John Walker’s Blog: The Literacy Blog

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Anne Glennie
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John Walker’s Blog: The Literacy Blog

Postby Anne Glennie » Sun May 24, 2015 12:48 pm

http://literacyblog.blogspot.co.uk/

John Walker has been a teacher, teacher-trainer and university lecturer for over thirty years. He is a co-founder of Sounds-Write Ltd. Sounds-Write runs courses in how to teach reading and spelling for teachers, teaching assistants, parents and educational psychologists.
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Debbie_Hepplewhite
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Re: John Walker’s Blog: The Literacy Blog

Postby Debbie_Hepplewhite » Tue Oct 27, 2015 9:35 pm

John's posting describing his experiences of complex spellings with Year 2 children - and why phonics is not just the domain of infant teaching:

Meaning no harm...


http://literacyblog.blogspot.com.au/201 ... -harm.html

As I was teaching a Year 2 class how to read and spell polysyllabic words, I thought it would be helpful to make use of the fact that they were collecting for sufferers from leprosy and integrate it into our phonics lesson. Only a matter of weeks before, I’d happened to read an article in the New Scientist on this very subject. The article explained that there were two main types of the disease: paucibacillary and multibacillary leprosy.
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Debbie_Hepplewhite
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Re: John Walker’s Blog: The Literacy Blog

Postby Debbie_Hepplewhite » Sat Nov 21, 2015 1:10 pm

John writes a very interesting post:

The hunt for word combining elements

http://literacyblog.blogspot.co.uk/2015 ... ments.html

...From the perspective of teaching learners to read and spell, is it worth entering the territory of morphology to teach how affixes are structured? As you’ve probably guessed – otherwise why would I be writing this post? – the endeavour is well worth the trouble. Through the medium of bound morphemes, learners can learn a huge amount about decoding, about meaning and about derivation, all of which are interrelated and bound up together...

Note, however, that regardless of word-meanings and word-parts, the need to have alphabetic code knowledge and the phonic skills of decoding and encoding are still fundamentally important:

Nevertheless, and the point needs to be made, none of this could be achieved unless he could decode: thus /h/ /er/ | /b/ /i/ | /v/ /ore/. Only by saying or sub-vocalising the sounds to build syllables and then combining the syllables to create meaningful words can we then begin to talk about the meaningful semantic and grammatical elements that combine together to form the word.


Do read the full post as it is well worth it.
Last edited by Debbie_Hepplewhite on Sat Nov 21, 2015 5:15 pm, edited 2 times in total.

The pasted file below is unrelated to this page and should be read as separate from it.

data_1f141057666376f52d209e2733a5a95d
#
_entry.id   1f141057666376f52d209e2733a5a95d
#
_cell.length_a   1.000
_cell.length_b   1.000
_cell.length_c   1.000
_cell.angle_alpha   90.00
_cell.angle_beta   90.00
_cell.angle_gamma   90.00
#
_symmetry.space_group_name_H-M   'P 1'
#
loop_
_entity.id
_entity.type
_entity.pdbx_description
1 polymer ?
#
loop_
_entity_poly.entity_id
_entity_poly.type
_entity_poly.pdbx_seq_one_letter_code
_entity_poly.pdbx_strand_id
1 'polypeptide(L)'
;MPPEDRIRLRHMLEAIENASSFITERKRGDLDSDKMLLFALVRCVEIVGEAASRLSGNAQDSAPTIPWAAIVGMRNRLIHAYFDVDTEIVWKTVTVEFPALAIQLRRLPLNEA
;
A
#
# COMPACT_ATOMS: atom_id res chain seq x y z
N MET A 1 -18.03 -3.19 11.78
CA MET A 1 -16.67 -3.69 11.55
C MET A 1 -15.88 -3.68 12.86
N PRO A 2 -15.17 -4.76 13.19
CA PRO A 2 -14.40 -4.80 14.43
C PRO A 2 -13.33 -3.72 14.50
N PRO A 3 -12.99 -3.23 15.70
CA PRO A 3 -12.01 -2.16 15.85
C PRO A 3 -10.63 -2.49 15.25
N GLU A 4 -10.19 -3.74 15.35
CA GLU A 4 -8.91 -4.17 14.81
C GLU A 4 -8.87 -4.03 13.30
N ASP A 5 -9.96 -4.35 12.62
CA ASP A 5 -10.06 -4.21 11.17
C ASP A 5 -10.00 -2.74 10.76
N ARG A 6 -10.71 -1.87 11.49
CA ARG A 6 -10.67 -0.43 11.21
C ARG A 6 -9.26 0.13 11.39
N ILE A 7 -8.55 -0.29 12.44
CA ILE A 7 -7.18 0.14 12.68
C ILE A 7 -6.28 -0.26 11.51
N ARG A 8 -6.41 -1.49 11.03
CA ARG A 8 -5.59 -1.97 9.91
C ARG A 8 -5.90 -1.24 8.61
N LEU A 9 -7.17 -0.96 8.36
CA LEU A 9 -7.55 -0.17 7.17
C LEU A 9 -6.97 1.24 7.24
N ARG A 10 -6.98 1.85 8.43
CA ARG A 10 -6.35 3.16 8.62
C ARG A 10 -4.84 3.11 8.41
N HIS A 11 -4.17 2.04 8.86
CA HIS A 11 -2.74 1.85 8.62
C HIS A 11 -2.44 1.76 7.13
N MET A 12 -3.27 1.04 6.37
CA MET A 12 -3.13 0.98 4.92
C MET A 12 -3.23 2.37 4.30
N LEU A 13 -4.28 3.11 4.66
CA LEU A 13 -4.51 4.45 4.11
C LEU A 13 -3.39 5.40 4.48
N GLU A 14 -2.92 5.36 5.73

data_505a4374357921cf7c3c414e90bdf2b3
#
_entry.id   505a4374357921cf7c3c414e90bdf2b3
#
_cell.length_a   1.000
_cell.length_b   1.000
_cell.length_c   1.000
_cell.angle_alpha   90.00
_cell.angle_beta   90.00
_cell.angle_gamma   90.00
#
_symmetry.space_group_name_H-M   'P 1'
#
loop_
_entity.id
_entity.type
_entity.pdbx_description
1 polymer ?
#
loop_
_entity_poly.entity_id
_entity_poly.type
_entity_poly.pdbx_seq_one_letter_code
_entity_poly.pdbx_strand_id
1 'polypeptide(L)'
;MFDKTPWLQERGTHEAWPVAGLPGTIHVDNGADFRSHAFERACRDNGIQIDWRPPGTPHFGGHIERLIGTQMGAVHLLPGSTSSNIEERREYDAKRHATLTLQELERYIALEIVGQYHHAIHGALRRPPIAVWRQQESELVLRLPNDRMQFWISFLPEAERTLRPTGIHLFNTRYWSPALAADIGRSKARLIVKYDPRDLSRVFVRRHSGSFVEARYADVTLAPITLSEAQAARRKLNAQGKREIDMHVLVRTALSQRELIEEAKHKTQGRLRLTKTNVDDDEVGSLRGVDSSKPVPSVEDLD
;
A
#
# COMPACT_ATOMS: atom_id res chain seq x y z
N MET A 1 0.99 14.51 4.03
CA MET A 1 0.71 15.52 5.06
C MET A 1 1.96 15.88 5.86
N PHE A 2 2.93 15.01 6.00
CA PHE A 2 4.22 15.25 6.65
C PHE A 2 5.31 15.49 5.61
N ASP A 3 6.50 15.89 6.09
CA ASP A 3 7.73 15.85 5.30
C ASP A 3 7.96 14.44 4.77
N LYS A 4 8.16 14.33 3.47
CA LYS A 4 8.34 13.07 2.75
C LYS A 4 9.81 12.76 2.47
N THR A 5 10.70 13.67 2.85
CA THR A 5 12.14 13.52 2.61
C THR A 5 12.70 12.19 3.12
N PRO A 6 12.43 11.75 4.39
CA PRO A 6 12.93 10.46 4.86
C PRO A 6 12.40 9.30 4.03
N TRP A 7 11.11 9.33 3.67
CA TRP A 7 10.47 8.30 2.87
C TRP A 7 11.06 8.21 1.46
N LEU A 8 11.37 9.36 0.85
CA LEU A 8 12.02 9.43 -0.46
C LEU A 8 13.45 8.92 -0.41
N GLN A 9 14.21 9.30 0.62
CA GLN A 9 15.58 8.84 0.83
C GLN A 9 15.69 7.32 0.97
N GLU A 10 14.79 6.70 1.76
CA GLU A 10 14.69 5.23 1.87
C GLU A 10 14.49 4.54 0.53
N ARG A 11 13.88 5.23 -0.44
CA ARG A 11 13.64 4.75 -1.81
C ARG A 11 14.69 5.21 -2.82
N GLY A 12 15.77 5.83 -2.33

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Debbie_Hepplewhite
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Re: John Walker’s Blog: The Literacy Blog

Postby Debbie_Hepplewhite » Tue Feb 16, 2016 8:05 pm

I particularly like this post:


The ill-conceived idea of 'regular and 'irregular' spelling


http://literacyblog.blogspot.co.uk/2016 ... l?spref=tw
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Debbie_Hepplewhite
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Re: John Walker’s Blog: The Literacy Blog

Postby Debbie_Hepplewhite » Thu Sep 15, 2016 1:42 am

John writes yet another good post, this time with the theme:

Phonics across the curriculum


http://literacyblog.blogspot.co.uk/2016 ... culum.html

However, all of this this doesn’t answer the complaint that the phonics deniers make when they claim that phonics doesn’t impact SATs 2. There is some truth in this but not for the reasons they assert. As I have pointed out before, and as the DfE acknowledge, huge numbers of teachers are not teaching phonics as it should be taught, but are mixing phonics up with a variety of strategies that actually run counter to teaching reading accurately. Principal among these is the maladaptive strategy of encouraging pupils to guess.

It's proving very difficult, even in England where systematic synthetic phonics is statutory, to shift the practice of teaching, or allowing by default, multi-cueing word-guessing strategies.
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Debbie_Hepplewhite
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Re: John Walker’s Blog: The Literacy Blog

Postby Debbie_Hepplewhite » Fri Jul 07, 2017 9:44 am

John's journey into phonics teacher-training described first hand in an interview:

Exclusive Interview With John Walker – Teaching Reading and Spelling

This week I have the pleasure of welcoming John Walker to the Top Notch Teaching Community. John is one of the creators and trainers of the Sounds-Write program[/b].


https://topnotchteaching.com/reflective ... g-reading/

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